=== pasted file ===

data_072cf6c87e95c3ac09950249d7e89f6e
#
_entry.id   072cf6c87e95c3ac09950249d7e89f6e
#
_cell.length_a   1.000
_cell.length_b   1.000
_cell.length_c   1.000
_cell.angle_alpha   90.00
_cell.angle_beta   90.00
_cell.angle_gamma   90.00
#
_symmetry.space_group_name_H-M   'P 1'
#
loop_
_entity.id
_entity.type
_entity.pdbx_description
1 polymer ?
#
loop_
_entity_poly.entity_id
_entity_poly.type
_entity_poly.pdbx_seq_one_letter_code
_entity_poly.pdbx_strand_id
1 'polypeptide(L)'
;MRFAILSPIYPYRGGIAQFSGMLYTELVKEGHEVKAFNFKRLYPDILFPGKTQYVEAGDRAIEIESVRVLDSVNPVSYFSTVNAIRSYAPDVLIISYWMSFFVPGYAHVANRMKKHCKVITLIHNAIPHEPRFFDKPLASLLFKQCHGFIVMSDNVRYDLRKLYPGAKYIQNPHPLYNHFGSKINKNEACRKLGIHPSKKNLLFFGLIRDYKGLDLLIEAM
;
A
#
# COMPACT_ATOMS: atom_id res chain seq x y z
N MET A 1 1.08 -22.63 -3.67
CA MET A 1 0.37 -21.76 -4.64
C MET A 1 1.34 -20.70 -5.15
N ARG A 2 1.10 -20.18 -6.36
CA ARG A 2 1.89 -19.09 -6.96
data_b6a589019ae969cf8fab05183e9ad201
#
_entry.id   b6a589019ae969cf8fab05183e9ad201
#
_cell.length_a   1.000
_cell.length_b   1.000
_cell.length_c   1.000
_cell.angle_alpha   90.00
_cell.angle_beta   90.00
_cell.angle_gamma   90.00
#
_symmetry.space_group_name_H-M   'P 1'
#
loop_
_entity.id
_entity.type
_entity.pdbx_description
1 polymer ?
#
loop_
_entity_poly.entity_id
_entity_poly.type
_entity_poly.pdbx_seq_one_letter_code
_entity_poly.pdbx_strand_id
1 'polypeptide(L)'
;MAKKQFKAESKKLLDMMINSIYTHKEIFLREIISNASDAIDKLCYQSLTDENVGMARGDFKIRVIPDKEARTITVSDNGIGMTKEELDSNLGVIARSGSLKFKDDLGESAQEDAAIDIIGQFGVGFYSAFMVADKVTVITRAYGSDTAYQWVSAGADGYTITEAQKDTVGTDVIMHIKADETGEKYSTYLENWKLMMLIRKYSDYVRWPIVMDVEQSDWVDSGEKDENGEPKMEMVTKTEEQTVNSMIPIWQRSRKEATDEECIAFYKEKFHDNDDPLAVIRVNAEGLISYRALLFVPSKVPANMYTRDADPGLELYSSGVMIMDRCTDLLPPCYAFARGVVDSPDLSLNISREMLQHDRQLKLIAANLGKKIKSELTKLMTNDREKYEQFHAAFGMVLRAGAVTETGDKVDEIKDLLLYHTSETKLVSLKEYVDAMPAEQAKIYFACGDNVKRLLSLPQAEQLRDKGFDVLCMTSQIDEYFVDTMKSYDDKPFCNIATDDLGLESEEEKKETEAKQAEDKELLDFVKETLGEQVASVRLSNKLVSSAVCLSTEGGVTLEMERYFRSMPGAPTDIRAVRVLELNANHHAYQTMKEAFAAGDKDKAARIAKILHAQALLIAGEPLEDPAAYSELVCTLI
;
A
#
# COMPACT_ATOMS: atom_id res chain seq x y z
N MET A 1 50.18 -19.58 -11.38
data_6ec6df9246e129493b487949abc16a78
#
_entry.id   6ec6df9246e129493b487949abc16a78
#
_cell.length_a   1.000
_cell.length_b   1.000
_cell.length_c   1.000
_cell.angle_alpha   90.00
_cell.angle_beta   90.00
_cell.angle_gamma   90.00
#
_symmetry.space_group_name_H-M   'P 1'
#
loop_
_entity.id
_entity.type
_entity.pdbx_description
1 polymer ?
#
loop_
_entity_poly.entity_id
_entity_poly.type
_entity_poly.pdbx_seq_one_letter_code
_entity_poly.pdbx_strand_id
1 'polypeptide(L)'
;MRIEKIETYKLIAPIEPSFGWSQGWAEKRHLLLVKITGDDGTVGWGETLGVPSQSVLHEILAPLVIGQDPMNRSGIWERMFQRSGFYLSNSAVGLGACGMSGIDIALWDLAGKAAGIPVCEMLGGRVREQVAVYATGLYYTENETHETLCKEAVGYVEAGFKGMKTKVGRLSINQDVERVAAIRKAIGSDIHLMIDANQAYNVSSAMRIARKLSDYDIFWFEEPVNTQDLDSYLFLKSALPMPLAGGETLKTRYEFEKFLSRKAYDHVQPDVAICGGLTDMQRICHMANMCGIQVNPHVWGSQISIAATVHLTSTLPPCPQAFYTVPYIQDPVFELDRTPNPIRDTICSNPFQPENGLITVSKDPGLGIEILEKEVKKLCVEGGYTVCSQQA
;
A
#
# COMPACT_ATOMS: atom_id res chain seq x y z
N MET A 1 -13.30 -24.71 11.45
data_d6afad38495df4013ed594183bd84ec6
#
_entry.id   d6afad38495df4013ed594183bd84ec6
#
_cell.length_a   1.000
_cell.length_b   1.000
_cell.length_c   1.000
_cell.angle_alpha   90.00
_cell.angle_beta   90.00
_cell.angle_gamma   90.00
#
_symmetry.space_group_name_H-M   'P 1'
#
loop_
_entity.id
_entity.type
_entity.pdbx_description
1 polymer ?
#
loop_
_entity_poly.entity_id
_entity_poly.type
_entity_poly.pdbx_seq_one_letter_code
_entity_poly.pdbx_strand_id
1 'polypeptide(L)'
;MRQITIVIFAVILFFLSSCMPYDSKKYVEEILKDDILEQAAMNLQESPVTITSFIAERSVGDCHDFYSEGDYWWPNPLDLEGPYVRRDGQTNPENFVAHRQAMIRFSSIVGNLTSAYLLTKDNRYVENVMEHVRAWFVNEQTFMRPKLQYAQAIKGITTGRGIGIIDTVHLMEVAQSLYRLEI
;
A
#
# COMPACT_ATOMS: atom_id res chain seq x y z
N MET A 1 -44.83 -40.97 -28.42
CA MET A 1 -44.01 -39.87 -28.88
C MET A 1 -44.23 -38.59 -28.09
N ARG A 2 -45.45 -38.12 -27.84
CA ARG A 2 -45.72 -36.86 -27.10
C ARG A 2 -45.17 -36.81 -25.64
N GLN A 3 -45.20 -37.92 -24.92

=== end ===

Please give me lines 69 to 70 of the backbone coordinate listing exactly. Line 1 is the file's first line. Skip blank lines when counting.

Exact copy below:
_entry.id   6ec6df9246e129493b487949abc16a78
#